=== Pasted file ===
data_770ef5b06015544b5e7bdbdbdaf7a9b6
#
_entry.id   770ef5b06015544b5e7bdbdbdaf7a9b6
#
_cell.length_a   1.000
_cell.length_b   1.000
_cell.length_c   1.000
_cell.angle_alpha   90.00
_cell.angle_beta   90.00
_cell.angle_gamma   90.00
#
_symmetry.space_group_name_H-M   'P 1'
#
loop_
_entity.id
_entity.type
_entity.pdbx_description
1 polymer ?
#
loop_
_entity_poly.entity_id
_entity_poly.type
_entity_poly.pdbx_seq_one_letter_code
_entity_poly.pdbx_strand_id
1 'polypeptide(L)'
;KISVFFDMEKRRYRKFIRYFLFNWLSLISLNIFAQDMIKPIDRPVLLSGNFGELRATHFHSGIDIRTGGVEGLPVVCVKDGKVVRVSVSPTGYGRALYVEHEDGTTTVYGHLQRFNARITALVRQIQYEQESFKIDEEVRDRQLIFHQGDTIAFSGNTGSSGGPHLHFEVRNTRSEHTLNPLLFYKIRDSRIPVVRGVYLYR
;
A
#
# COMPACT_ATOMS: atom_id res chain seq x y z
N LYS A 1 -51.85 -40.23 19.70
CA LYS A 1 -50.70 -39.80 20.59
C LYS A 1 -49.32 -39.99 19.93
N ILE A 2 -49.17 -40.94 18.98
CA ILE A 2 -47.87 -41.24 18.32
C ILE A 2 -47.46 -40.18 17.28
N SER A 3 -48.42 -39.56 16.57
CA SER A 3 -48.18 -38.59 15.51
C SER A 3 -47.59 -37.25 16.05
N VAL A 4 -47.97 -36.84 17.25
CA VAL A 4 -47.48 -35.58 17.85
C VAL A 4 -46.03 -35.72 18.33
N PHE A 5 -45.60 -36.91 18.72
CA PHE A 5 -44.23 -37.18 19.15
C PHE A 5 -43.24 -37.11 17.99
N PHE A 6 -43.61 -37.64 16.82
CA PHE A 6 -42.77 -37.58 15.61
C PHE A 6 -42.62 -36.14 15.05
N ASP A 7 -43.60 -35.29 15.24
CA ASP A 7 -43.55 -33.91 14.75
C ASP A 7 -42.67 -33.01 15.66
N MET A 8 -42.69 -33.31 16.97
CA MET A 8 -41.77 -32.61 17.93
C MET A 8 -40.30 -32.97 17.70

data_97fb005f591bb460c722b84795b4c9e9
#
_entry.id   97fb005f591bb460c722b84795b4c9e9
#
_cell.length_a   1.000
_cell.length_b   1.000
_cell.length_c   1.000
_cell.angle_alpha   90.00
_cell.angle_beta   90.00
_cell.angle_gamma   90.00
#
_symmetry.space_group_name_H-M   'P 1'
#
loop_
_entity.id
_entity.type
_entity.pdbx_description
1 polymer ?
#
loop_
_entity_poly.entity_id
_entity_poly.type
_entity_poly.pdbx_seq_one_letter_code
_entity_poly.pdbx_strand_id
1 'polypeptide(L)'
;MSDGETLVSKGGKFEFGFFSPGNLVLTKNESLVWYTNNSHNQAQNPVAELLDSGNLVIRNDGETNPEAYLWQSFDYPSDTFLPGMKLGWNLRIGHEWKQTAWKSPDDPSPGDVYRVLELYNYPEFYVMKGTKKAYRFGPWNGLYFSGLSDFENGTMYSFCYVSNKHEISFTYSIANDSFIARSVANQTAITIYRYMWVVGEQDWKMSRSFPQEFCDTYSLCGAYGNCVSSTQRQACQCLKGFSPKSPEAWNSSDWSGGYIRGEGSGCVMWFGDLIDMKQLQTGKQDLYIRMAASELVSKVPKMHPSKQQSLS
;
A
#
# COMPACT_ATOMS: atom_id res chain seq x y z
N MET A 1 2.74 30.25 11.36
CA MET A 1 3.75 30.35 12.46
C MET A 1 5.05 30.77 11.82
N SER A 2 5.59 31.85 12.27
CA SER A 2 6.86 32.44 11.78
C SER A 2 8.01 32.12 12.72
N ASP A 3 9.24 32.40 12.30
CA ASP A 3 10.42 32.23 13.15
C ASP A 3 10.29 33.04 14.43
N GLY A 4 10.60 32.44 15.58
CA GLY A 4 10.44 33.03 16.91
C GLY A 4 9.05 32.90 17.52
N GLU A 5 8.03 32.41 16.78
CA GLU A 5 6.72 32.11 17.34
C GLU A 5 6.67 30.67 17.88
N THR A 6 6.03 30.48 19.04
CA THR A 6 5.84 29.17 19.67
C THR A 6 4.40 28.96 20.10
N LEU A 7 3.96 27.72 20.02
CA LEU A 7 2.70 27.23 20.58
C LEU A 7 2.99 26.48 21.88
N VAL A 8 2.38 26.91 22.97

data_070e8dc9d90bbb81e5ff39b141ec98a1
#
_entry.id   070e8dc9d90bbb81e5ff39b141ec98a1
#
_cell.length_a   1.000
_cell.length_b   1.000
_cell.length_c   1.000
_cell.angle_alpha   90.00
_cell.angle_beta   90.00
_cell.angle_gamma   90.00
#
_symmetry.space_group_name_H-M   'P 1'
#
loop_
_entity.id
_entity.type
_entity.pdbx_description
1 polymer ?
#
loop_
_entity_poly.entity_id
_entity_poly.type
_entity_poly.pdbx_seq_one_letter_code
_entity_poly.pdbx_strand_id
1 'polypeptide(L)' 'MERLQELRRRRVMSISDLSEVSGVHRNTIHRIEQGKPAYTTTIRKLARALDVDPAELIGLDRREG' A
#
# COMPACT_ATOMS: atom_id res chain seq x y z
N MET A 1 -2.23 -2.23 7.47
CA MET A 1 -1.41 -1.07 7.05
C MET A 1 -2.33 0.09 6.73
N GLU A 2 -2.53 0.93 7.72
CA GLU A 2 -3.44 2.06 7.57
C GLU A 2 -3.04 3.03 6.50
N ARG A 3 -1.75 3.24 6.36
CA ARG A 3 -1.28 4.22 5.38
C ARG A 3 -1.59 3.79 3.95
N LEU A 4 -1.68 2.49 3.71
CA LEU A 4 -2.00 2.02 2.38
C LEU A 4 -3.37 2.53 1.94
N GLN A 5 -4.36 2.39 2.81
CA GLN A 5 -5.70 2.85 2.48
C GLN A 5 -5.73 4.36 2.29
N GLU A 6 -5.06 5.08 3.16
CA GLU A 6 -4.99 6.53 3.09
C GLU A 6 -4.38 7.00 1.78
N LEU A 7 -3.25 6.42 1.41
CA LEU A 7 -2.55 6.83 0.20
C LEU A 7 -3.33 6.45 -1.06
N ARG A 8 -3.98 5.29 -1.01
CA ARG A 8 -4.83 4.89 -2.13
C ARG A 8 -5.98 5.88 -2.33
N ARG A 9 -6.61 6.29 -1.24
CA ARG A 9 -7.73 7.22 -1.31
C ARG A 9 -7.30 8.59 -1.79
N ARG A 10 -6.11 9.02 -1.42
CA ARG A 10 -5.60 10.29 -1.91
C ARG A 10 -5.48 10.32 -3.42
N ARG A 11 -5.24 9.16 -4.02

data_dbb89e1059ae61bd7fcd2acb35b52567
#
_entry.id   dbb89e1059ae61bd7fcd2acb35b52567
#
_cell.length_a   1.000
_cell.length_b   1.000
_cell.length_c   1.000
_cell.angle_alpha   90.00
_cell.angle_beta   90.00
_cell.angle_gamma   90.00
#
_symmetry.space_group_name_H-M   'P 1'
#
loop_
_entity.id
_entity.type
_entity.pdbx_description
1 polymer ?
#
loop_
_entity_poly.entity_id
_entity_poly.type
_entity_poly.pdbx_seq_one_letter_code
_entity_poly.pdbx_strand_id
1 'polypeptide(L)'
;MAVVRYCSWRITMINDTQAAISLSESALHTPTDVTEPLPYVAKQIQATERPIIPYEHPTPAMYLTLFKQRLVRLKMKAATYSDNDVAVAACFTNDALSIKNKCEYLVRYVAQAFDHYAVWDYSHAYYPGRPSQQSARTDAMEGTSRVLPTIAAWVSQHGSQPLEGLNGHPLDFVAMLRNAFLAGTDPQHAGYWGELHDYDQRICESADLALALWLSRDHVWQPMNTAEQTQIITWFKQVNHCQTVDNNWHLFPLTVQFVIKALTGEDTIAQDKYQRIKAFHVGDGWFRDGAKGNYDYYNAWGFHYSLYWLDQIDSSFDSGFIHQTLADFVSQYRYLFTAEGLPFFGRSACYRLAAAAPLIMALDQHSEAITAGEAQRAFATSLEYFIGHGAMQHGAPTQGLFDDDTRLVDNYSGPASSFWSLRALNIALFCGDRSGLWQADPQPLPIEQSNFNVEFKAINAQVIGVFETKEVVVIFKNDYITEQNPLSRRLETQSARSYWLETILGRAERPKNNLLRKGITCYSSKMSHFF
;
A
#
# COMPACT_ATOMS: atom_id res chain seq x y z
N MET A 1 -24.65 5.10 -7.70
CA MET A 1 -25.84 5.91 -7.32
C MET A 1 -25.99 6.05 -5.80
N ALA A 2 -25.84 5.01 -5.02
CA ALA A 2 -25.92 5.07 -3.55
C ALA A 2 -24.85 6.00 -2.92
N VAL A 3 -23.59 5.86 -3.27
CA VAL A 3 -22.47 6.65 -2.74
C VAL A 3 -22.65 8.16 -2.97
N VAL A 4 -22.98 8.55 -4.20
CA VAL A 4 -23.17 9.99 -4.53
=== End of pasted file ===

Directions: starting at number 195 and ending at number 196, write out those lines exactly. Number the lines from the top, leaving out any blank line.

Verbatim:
N MET A 1 -24.65 5.10 -7.70
CA MET A 1 -25.84 5.91 -7.32